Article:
David Henry states that:
> However General Motors don't tell me that because of the high
> development costs they are raising the price of the new vehicle by
GM may not say that explicitly (although I'm sure I've read
statements to that effect), but it remains a fact that the consumer
_must_ pay the development costs in the price he pays--who else? In
some countries and cases the government may contribute, but who's
paying then? The taxpayer of course! Is that any more equitable?
Implicit in the argument is concern that some drugs have an
effective monopoly, particularly early in their life. This was the
case for AZT in the '80s. Once competitors started to appear, the
price of AZT did indeed start to fall--though not by perhaps as much
or as fast as many would like to have seen. I agree that we do need
to address this concern, but I don't agree that government control of
pricing is the solution. How could anyone have put a 'reasonable'
price on AZT in 1986?
I am interested in the comment:
> If a manufacturer brings (for instance) a new NSAID to us, it will
> get a higher price only if it can be proved to be more efficacious,
> or has fewer serious side-effects, than its comparators.
This is clearly a matter that _should_ be addressed by the
market--why would anyone pay much more for a product which
demonstrated little improvement on its predecessor? The fact is that
they often do, but I submit that the medical profession must accept
at least some of the responsibility for this, in prescribing the
'state-of-the-art', when the generic would be equally effective.
Also (and in parallel with discussions in this forum about
'direct-to-consumer' advertising), how can we provide the information
to the consumer which will allow him or her to take a part in the
decision of choice of drug as he does in choosing the car.
I always have concerns with allowing supposedly beneficent
governments a controlling role in market matters--I know some
do point to successes in this, but the general experience has been
that long term government intervention in the market leads to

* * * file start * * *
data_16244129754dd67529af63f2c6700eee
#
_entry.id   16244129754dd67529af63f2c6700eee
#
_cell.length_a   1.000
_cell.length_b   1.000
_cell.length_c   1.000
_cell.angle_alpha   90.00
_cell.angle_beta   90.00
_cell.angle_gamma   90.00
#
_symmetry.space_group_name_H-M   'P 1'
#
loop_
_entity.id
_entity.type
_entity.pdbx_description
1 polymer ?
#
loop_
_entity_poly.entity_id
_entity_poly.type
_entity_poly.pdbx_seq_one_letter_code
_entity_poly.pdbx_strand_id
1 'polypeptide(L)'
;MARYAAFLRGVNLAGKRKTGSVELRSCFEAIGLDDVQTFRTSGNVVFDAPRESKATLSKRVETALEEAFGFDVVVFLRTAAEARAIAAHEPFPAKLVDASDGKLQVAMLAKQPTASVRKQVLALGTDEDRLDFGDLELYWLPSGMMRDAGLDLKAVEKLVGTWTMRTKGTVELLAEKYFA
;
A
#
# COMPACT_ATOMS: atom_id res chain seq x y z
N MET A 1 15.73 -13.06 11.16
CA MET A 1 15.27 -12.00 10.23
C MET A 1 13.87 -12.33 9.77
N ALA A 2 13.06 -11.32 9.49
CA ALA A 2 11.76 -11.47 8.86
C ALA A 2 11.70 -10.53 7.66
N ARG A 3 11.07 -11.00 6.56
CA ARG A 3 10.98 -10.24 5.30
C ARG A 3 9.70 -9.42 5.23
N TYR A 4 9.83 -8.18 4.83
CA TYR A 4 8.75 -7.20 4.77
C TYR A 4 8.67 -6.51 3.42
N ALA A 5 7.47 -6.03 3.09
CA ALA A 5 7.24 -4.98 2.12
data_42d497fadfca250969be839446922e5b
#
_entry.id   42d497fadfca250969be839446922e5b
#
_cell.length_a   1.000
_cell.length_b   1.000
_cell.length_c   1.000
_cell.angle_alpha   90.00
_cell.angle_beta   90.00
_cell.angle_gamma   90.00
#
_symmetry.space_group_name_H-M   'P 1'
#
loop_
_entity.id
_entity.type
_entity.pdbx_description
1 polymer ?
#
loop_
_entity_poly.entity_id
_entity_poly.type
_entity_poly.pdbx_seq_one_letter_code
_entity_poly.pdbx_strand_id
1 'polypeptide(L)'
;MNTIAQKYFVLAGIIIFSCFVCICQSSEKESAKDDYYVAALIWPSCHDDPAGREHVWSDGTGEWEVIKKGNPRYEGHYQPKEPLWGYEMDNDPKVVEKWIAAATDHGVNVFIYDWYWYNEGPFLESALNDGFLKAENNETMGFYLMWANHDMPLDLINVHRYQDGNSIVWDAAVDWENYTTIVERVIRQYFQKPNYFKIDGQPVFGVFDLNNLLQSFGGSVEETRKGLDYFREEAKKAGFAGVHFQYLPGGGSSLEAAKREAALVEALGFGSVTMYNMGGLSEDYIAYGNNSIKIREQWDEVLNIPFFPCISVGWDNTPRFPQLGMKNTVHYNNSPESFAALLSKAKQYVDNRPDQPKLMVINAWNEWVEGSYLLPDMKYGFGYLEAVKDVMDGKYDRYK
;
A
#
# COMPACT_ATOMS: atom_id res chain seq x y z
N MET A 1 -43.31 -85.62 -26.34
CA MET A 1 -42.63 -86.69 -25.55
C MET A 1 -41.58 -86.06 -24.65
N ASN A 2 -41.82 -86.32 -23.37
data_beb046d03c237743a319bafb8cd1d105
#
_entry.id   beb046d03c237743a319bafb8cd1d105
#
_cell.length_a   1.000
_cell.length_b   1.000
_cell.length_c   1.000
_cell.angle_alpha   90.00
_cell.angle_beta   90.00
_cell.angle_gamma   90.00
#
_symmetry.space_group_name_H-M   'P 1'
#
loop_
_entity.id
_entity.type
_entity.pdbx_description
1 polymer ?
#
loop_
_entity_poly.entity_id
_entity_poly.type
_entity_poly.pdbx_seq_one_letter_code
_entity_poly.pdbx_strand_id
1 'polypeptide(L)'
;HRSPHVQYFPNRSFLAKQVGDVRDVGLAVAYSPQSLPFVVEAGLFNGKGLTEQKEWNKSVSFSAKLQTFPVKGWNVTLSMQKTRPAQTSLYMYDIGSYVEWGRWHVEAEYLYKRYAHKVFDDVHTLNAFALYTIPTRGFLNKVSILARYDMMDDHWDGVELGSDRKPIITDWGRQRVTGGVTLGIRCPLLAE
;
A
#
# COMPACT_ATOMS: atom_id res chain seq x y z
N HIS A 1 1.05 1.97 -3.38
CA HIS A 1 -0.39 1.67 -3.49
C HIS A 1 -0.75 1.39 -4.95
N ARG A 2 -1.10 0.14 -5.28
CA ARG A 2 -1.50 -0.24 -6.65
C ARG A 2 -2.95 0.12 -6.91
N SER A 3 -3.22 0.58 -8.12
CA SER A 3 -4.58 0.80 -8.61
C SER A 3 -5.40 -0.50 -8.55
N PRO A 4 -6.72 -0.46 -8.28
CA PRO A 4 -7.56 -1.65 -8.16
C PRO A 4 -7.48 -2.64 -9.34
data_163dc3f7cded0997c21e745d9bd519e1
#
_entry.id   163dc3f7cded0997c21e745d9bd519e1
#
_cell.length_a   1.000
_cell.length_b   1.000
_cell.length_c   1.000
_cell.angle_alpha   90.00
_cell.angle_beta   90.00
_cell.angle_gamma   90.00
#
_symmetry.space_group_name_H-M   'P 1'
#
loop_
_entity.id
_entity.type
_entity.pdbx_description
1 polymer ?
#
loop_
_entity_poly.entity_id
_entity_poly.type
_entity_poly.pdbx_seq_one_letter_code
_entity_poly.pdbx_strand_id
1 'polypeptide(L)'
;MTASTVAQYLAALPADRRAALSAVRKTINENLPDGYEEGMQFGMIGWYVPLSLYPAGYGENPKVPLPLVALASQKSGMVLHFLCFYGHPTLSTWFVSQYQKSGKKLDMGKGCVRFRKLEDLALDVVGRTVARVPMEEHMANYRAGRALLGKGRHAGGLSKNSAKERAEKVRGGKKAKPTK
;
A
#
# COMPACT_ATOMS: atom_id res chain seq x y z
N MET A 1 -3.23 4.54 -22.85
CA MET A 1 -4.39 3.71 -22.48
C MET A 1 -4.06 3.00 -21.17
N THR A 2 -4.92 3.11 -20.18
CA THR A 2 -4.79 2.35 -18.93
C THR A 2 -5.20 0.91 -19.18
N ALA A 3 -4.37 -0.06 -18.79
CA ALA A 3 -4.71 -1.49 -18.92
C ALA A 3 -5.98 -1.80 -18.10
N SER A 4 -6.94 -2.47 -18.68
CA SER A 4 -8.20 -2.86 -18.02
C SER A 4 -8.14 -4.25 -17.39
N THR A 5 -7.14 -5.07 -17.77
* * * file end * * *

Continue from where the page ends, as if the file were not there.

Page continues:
inefficiencies--and higher cost or less innovation. I have said many
times that we first need to understand much more clearly the
commercial background to cost, price and marketing. Only then can we
expect to discuss these matters on the same level with the drug
I know that many in the medical profession and some activists have
resisted such approaches and some view it as 'siding with the
enemy', But I do fear that suggesting that the automobile companies
do not recoup development costs in their selling price lays us open
Chris W. Green (email@example.com)
Tel: +62-21 846-3029 Fax: +62-21 846-1247
[Moderators comment: In many countries the government plays a dual role as
a regulator and as a purchaser. As I understand the Australian situation
drugs may be registered on the basis of safety and efficacy for sale in
Australia by the Therapeutic Goods administration. But there is another
body which regulates the Pharmaceutical Benefits scheme (PBS) which
reimburses drugs dispensed to over 90% of Australians. This body uses
pharmacoeconomic criteria to say that they will only agree to reimburse a
specific drug if it's price is $X. If the company wants to sell the drug at
$X+ 50% it can do so if it is registered but the drug would not be
reimbursed by the PBS. This is an approach which could be used by large
insurers or government organizations such as the Veterans Administration
here in US. The advantage of this whitelist approach is that it does not
prevent a safe and efficacious drug being used but it does allow the
consumer representing organization to use rational price setting mechanisms
to decide what will be paid for a specific drug by comparing that drug with
similar ones in terms of therapeutic efficacy.
I would welcome more detailed comments and input from our many Australian
E-DRUG members. If I have misreported the Australian system please correct
me! Richard Laing Co-Moderator]
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